Environmental Science: How to Find Fresh Water
To effectively use freshwater resources, people must find ways to control the water flowing on the Earth’s surface or access the groundwater below. There are various ways to access the Earth’s fresh water.
Through the hydrologic cycle, water constantly moves among the oceans, the atmosphere, the Earth’s surface, and underground. Of all this water, only 3 percent is fresh water.
Most of this fresh water (about 69 percent of it) is currently stored as ice in glaciers and ice sheets; the rest is stored and flowing as lakes, ponds, and rivers (about 0.3 percent) or as groundwater beneath the Earth’s surface (about 30 percent). Less than 1 percent of the world’s fresh water is located in the atmosphere (in the form of precipitation).
To use the fresh water that flows along Earth’s surface as rivers and streams, people change where it flows, or divert it. Diversion projects are basically just manmade structures that take water from one area and bring it to areas that need it. Two of the most common diversion projects are
Aqueducts: Aqueducts are canals or pipelines that carry water from its natural source to an area that needs it. Both New York City and Los Angeles use aqueducts to divert fresh water from distant sources (the Catskill Mountains for New York and the Colorado River for Los Angeles). This type of water diversion goes all the way back to ancient Greece and the Roman Empire, though today’s versions are much more efficient.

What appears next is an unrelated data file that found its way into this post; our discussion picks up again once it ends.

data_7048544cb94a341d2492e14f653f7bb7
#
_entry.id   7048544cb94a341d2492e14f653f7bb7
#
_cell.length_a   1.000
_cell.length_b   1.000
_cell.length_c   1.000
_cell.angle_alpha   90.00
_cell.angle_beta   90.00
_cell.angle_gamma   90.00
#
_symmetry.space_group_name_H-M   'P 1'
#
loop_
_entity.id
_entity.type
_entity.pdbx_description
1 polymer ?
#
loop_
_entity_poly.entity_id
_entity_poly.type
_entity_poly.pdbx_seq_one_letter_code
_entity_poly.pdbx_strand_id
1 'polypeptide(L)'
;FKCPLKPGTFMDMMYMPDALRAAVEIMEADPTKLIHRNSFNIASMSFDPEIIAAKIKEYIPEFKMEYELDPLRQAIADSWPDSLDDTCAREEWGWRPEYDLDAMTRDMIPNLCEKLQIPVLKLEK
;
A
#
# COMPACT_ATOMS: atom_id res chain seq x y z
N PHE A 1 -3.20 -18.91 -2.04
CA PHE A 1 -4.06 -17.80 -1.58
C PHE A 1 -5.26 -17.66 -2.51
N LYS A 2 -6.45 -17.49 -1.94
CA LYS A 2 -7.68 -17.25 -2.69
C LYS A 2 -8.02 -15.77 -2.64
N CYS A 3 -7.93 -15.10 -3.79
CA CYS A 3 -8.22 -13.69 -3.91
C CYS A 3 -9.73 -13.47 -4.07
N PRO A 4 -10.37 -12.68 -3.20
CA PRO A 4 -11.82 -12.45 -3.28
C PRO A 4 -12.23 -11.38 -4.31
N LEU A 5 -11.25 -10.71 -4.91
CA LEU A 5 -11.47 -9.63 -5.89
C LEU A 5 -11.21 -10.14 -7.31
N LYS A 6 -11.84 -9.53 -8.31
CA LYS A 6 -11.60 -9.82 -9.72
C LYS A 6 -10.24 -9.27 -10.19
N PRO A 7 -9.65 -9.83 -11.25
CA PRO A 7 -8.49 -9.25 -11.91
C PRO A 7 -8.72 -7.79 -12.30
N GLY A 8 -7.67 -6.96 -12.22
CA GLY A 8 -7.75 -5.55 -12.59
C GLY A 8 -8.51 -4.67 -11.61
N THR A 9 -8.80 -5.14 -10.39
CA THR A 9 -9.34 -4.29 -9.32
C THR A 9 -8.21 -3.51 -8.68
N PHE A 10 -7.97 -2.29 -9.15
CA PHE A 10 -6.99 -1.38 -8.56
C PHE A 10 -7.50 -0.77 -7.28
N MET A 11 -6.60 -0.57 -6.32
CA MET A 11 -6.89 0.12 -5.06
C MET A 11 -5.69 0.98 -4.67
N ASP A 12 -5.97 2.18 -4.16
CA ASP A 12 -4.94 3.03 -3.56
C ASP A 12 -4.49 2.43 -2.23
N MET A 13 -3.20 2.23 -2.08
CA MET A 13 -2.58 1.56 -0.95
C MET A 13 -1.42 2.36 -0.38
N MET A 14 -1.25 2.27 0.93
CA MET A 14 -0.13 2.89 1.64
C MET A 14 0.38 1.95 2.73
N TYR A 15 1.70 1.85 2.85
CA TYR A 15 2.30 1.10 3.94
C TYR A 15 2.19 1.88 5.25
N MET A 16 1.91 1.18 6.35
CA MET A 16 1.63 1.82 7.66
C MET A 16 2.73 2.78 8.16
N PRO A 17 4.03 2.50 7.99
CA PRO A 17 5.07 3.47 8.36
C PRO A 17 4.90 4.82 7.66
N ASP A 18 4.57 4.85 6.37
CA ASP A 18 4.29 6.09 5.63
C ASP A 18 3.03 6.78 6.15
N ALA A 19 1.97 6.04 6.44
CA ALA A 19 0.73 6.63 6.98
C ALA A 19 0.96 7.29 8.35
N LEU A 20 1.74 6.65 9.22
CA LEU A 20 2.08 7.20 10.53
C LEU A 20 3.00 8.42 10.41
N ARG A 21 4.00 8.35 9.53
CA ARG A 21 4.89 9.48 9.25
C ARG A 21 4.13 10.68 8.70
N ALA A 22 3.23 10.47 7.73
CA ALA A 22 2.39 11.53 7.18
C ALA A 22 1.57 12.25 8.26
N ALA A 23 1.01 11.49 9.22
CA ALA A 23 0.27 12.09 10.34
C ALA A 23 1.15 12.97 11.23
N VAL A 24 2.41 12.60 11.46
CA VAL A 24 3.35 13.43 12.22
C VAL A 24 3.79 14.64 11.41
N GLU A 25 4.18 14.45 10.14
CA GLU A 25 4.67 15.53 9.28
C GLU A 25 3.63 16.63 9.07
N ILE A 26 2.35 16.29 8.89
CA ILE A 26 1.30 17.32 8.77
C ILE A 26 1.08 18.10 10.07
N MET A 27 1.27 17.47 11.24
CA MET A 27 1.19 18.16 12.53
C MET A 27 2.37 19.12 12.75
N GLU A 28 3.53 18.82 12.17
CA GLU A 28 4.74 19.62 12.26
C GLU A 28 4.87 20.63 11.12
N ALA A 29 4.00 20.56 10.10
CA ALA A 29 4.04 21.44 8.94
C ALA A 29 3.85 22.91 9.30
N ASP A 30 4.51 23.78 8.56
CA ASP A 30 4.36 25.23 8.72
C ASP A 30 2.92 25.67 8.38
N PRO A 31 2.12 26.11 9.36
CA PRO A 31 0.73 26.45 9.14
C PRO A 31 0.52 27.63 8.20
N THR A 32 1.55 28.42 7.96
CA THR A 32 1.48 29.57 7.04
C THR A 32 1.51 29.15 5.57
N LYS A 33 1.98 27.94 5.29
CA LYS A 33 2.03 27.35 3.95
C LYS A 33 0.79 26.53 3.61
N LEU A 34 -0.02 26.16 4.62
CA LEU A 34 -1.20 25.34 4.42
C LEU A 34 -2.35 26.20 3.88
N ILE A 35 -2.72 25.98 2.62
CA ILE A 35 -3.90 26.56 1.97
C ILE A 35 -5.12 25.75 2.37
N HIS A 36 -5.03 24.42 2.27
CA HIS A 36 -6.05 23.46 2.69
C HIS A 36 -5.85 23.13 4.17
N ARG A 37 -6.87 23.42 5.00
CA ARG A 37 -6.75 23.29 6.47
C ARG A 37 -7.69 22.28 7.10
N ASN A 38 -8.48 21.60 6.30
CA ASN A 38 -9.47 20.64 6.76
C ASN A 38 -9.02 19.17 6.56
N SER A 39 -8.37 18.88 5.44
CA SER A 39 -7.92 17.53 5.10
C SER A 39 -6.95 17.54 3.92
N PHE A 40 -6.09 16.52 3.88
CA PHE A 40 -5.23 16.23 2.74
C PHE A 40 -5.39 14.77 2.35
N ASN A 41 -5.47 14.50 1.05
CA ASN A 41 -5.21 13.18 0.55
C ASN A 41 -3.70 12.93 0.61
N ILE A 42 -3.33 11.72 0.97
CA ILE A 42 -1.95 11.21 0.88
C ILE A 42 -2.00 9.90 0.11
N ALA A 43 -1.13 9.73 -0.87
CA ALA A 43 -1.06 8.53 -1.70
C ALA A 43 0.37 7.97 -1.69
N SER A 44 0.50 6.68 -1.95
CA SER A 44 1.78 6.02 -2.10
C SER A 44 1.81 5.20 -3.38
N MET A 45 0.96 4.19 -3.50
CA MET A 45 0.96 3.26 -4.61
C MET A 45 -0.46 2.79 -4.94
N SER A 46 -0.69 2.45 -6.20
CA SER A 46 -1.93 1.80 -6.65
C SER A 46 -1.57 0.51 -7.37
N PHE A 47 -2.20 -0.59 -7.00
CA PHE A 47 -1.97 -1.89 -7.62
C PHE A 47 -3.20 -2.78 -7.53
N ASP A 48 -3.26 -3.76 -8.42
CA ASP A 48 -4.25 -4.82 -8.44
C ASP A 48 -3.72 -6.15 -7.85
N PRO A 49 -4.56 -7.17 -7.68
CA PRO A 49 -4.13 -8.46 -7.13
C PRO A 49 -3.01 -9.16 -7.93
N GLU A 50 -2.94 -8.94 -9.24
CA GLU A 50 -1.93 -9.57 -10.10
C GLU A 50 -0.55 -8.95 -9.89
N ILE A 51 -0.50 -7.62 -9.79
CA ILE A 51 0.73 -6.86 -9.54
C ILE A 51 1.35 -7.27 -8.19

Although diverting fresh water through aqueducts solves the problem of supplying water to large urban areas, doing so also creates problems. For one, the diverted water is no longer available in the ecosystem it originally flowed through for the organisms that depend on that water source for survival.
Using aqueducts is also likely to negatively affect people outside the urban center who depend on the natural flow of the water for their fresh water.
Dams: A dam is a structure that blocks the flow of a river, creating a large reservoir, or lake behind it where the water is stored for human use. Humans use dams for many purposes, including the production of electricity through hydropower.
But as with any manmade change to a natural system, creating dams has some negative consequences. For example, because of the way they’re constructed, dams flood large areas of land behind them, upriver, where the reservoir is located. In some instances, this flooding destroys villages and important ecosystems.
Dams also obstruct the natural flow of water and sediment downstream, and this obstruction, in turn, affects fish migration and changes the natural evolution of river habitats.